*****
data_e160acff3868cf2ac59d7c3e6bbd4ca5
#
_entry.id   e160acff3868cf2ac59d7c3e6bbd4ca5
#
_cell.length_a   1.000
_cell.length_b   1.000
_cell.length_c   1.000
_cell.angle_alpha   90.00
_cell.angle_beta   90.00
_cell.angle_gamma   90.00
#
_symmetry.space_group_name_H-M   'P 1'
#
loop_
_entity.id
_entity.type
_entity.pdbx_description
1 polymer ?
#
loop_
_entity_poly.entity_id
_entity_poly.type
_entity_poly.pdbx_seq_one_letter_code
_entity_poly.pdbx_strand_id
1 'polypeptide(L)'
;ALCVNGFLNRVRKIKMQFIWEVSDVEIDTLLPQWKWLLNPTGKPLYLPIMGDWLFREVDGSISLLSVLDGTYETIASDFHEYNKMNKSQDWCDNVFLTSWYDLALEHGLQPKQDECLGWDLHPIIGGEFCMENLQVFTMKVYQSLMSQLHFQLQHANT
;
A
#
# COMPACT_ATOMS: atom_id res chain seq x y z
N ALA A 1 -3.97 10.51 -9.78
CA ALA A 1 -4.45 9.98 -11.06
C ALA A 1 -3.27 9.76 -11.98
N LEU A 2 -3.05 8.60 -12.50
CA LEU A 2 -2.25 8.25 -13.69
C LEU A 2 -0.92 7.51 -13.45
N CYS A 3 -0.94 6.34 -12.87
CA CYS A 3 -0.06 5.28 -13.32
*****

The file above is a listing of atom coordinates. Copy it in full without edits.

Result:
data_e160acff3868cf2ac59d7c3e6bbd4ca5
#
_entry.id   e160acff3868cf2ac59d7c3e6bbd4ca5
#
_cell.length_a   1.000
_cell.length_b   1.000
_cell.length_c   1.000
_cell.angle_alpha   90.00
_cell.angle_beta   90.00
_cell.angle_gamma   90.00
#
_symmetry.space_group_name_H-M   'P 1'
#
loop_
_entity.id
_entity.type
_entity.pdbx_description
1 polymer ?
#
loop_
_entity_poly.entity_id
_entity_poly.type
_entity_poly.pdbx_seq_one_letter_code
_entity_poly.pdbx_strand_id
1 'polypeptide(L)'
;ALCVNGFLNRVRKIKMQFIWEVSDVEIDTLLPQWKWLLNPTGKPLYLPIMGDWLFREVDGSISLLSVLDGTYETIASDFHEYNKMNKSQDWCDNVFLTSWYDLALEHGLQPKQDECLGWDLHPIIGGEFCMENLQVFTMKVYQSLMSQLHFQLQHANT
;
A
#
# COMPACT_ATOMS: atom_id res chain seq x y z
N ALA A 1 -3.97 10.51 -9.78
CA ALA A 1 -4.45 9.98 -11.06
C ALA A 1 -3.27 9.76 -11.98
N LEU A 2 -3.05 8.60 -12.50
CA LEU A 2 -2.25 8.25 -13.69
C LEU A 2 -0.92 7.51 -13.45
N CYS A 3 -0.94 6.34 -12.87
CA CYS A 3 -0.06 5.28 -13.32